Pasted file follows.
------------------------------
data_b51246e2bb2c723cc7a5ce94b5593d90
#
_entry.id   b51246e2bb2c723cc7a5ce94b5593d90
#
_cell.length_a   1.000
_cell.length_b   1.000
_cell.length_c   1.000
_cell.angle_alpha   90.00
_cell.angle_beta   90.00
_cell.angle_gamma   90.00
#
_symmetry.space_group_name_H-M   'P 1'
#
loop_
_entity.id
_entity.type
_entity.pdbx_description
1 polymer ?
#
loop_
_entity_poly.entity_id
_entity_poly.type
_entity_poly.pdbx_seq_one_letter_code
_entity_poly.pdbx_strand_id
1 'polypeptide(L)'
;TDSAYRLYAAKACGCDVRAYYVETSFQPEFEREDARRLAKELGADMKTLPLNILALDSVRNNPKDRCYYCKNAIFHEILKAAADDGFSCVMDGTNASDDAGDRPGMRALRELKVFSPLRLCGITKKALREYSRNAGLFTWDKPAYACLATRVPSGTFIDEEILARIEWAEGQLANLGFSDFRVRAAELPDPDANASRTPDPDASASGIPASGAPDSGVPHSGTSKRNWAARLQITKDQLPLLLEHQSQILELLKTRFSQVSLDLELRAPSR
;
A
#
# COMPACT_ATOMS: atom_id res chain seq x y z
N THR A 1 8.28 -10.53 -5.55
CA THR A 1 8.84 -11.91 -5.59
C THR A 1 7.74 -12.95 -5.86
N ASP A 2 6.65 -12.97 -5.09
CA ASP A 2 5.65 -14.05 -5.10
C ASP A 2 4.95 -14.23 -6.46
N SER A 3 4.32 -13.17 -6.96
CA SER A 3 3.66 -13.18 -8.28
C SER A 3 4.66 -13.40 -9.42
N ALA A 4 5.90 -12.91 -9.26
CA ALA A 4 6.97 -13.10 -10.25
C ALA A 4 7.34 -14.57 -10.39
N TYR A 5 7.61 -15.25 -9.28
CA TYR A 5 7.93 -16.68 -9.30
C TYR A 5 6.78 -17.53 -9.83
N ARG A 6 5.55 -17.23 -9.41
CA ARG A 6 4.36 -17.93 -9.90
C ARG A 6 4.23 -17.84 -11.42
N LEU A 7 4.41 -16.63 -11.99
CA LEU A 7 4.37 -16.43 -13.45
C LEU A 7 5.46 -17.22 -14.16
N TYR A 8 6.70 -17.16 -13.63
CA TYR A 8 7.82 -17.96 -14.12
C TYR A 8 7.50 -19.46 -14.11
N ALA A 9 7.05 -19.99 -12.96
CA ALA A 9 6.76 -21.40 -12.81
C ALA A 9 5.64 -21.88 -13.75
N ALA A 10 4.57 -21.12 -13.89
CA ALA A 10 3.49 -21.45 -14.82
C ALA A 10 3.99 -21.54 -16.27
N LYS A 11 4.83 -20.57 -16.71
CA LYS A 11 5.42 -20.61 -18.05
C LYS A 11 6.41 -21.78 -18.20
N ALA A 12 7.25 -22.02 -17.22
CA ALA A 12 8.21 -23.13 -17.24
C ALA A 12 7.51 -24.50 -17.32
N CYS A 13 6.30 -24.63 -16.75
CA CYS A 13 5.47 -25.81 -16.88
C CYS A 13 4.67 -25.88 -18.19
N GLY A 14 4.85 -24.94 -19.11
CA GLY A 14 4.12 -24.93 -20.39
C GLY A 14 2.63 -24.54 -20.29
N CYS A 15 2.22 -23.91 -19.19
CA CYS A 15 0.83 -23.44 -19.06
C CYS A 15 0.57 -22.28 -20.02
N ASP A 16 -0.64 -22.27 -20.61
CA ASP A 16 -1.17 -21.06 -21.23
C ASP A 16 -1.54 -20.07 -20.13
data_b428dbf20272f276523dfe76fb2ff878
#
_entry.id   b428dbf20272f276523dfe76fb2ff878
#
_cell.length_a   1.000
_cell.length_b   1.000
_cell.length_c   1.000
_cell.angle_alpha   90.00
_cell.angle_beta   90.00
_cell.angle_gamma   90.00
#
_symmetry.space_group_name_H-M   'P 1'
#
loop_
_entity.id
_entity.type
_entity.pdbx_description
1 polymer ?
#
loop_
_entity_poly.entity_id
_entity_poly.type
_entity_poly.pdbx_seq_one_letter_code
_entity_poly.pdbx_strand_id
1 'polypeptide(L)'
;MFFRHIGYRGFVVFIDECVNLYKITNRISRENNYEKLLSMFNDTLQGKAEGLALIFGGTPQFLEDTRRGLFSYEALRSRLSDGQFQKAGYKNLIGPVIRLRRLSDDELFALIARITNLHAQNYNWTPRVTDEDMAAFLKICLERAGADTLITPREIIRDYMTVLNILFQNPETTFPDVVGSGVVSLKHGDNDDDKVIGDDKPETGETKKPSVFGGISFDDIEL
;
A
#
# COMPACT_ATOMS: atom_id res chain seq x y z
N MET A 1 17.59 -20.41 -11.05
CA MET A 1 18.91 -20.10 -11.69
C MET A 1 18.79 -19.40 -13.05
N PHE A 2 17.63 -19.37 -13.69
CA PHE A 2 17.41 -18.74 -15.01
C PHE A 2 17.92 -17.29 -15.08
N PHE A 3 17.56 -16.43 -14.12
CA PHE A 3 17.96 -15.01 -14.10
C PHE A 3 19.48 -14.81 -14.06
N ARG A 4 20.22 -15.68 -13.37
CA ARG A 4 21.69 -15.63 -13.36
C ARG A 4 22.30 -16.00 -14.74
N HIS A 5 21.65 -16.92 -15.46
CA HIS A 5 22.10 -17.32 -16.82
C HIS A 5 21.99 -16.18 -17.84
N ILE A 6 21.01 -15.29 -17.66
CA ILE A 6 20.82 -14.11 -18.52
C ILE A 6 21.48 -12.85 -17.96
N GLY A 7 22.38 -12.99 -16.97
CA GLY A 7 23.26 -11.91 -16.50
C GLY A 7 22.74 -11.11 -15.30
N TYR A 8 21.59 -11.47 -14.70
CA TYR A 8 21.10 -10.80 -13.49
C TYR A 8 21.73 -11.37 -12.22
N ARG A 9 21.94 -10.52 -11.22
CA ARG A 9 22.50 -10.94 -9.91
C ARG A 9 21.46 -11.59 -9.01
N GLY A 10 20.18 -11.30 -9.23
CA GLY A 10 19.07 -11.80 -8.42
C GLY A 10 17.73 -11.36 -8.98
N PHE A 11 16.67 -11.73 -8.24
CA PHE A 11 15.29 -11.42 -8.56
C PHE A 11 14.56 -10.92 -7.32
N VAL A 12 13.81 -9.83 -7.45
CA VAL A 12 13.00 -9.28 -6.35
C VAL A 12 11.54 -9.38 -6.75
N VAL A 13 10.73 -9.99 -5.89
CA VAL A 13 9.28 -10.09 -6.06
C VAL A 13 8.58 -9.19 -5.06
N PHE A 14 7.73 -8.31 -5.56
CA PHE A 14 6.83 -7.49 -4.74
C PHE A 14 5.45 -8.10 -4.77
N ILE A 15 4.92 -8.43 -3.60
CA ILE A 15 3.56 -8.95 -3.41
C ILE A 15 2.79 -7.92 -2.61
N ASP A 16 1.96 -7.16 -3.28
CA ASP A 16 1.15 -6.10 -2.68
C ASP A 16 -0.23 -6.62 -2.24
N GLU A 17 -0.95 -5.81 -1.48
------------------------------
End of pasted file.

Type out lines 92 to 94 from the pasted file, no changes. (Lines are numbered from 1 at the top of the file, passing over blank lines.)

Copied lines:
loop_
_entity.id
_entity.type